Monday, January 7, 2013

Balancing Act


When we started this blog over two years ago, I was an unpublished writer. Since that time, I’ve had numerous short stories published. In 2012, six of my stories were published, and although I’m extremely proud of that fact, I am still not a published novelist. Most instant successes aren’t—having practiced their craft for years before submitting their first stories. I hope the path I travel is slow and steady because I don’t want to miss a thing, don’t want to cheapen my craft, want the time to develop my style (when I figure out what it is, I’ll tell you), try new techniques and grow.

Were I an “instant success” (and I fear that ship has already sailed), I would distrust that success. When I first started writing, I couldn’t gauge my own work. I’m getting better at that now. As I progress, I distance myself from my work, which I think is a more professional stance. When I read books that I “sink into,” I know the writer is gifted, and if I can make myself “sink into” my own work, which I’ve occasionally accomplished, I know I’m progressing in my craft.  

Telling readers about our progress in both craft and publishing, discussing the issues we’ve encountered and techniques we’ve discovered were the blog’s objectives at its inception. The blog invited fledgling writers a place to share, but it also provided a place for us to vent, a way to celebrate milestones while releasing our frustrations when we weren’t always successful. To other fledgling writers, there is a need to share and in doing so learn, commiserate and celebrate. Blogging is a way to create community.

Even though I haven’t had a personal relationship with many of our WWK bloggers who have come and gone over these two years, I have felt a collegial comradery once they have written here for a while. We critique our posts, which has served me well since that process improved my writing. There are differences of opinion, which are expected, and we’ve overcome those differences. A few bloggers may have felt that they weren’t a good fit here or that they were over-committed. Leaving was their decision—also respected. Blogging does require time, commitment and ingenuity. It can be a grind, but then those authors, who we admire and who churn out great books year after year, are also in the grind. It’s where we want to be.

Warren Bull was already published in both the short and novel markets from the start of this blog. Last year, Jim Jackson, already published in shorts, signed with Barking Rain Press, after being published in the nonfiction market, fulfilling his goal of published novelist in 2013 and showing us that there is light at the end of this proverbial tunnel. We await hearing about their promotional and professional trials, about how they interact with their publishers, the public and within the industry. Those of us who haven’t yet jumped to that level will learn and hopefully be of help to them along their way.

I have two professional goals this year: revise my WIP, TOASTING FEAR, and write a rough draft of my new WIP, COMPROMISED CIRCUMSTANCES. Both endeavors will take months to complete and, all the while, compete against blogging and writing short stories, which I fear will take a hit. If I am able to have two short stories published this year, I’ll be lucky.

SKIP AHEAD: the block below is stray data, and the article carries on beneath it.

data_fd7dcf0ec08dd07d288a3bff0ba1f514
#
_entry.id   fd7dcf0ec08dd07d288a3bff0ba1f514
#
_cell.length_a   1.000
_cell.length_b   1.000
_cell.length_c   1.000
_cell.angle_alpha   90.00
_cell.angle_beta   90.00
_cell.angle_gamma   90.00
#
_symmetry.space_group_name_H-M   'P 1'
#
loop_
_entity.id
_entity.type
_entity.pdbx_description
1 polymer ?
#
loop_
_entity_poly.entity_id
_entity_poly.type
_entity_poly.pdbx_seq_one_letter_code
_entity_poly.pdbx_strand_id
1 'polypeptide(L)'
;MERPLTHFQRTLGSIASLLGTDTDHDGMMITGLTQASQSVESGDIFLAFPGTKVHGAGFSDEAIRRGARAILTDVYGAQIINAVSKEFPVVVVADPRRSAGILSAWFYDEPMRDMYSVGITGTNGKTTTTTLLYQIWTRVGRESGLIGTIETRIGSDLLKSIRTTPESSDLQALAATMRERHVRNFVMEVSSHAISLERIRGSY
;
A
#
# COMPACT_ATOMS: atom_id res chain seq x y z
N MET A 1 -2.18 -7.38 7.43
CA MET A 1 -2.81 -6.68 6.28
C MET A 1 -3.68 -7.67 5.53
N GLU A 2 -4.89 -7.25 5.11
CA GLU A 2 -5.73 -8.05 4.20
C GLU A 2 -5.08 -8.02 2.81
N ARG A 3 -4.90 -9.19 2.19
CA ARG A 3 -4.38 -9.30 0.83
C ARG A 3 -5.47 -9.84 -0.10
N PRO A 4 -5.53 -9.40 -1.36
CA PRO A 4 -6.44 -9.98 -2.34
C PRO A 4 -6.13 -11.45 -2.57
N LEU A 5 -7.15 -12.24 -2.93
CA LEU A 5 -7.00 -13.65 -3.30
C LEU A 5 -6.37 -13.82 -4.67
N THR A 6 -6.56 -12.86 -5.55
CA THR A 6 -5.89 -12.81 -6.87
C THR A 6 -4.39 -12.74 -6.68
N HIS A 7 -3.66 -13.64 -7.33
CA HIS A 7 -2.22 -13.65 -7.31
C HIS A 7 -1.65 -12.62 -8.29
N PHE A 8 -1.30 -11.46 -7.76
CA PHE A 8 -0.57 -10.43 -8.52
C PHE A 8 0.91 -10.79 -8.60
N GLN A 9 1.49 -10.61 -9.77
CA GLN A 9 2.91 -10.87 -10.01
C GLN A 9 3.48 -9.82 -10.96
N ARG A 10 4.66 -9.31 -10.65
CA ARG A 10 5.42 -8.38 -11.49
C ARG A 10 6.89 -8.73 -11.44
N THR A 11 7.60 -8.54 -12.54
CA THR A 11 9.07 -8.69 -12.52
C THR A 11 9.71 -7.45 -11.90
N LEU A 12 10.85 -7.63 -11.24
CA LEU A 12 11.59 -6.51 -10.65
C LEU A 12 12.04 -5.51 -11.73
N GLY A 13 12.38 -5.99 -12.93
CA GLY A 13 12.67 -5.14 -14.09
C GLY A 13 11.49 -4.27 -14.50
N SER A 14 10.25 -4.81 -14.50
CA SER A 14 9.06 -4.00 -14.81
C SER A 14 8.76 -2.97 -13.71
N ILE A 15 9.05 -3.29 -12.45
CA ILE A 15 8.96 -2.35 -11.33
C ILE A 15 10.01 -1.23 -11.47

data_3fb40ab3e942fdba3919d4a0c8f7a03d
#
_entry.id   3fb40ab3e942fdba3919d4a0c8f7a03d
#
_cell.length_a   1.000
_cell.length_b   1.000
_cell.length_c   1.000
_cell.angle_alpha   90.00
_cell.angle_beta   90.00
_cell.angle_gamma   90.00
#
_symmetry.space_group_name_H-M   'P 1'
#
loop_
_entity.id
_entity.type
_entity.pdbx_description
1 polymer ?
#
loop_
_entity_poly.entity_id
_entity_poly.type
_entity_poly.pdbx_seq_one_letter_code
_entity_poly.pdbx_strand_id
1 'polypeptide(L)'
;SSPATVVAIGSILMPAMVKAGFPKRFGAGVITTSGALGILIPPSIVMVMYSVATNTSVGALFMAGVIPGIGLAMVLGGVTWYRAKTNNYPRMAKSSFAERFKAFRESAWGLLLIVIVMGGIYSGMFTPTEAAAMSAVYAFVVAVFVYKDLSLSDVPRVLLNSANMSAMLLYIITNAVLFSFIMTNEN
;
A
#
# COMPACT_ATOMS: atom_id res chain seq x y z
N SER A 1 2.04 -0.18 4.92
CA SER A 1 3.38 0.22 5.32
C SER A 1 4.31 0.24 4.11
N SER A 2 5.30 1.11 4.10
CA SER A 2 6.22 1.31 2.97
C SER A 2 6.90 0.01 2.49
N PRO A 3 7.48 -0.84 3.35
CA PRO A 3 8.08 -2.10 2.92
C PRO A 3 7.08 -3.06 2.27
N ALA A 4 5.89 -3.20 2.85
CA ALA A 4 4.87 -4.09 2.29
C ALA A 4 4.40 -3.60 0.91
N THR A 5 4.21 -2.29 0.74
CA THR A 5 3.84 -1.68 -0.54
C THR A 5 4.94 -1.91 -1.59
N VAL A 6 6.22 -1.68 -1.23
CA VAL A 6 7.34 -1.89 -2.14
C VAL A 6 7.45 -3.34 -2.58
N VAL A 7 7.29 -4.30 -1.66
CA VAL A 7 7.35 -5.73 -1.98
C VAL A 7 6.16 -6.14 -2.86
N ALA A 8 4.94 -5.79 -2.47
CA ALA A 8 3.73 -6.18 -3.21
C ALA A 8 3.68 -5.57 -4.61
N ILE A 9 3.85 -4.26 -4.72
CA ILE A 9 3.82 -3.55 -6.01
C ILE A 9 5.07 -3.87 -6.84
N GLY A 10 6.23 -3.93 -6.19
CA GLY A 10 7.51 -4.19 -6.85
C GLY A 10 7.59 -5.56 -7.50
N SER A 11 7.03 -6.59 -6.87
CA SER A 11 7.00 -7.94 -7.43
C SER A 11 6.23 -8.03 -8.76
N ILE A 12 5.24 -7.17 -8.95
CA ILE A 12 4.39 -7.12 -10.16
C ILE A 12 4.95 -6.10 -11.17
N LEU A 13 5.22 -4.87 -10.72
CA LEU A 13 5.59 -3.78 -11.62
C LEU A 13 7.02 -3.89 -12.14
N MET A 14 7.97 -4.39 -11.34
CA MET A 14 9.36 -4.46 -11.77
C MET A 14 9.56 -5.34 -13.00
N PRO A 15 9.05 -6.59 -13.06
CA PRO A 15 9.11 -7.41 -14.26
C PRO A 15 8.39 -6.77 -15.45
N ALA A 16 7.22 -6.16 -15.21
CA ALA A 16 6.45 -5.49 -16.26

Balancing is always a writer’s problem that occurs on every level of the writing career. I hope that all of you make 2013 a balanced year, and even if you can’t accomplish that, don’t let it drive you crazy. I’ll try and take my own advice.  


  1. I'm called by the devil, I guess, to offer a contrary perspective.

    I've wondered if this idea of "balance" is overblown. Those who are great are rarely balanced because they have concentrated their energies in a particular area.

    Often I have found my attempts to balance my work have taken away both the pleasure I get from work and the productivity of my efforts.

    That does not mean I can spend my time entirely as I choose--others do have a call on it--and certain tasks I might prefer to ignore are required in order to bring other (enjoyable) pursuits to fruition.

    The question is how to minimize the "required" stuff and then utilize our "optional" resources.

    E.B., wishing you the best in 2013.

    ~ Jim

  2. At the risk of angering the devil's advocate, I have to say that I agree with Elaine. Balance is essential unless you want to be so focused as to lose other things that might be as important. When Jim refers to "those who are great," that makes me think of people like Einstein or Edison or others who are so focused that you wonder if they knew how to actually enjoy the calmer moments in life. I've heard that Einstein, at least, wasn't considered a very nice person (not that he cared, I'm sure), because he was overly focused on one aspect of life.

    I think it really comes down to what type of person you are. I certainly wouldn't like to be so focused that I miss out on special moments with my friends or loved ones, or that I don't get to enjoy a random rainbow that might cross my path.

    I wish you success with your balancing act, EB.

  3. Thanks, Alyx. The fact is though, that I've been looking after my family for 30 years. They still count on me for personal and business reasons. I'd like to drop everything and write. But, I can't. We can't afford a cook, a maid, a bookkeeper and every other role that I fill. I have to get my writing time when I can. Now, when I start making the big bucks--I'm sure that they will drop everything to help me--and I can count on that so everything evens out in the end. The Beatles said something to that effect, I think.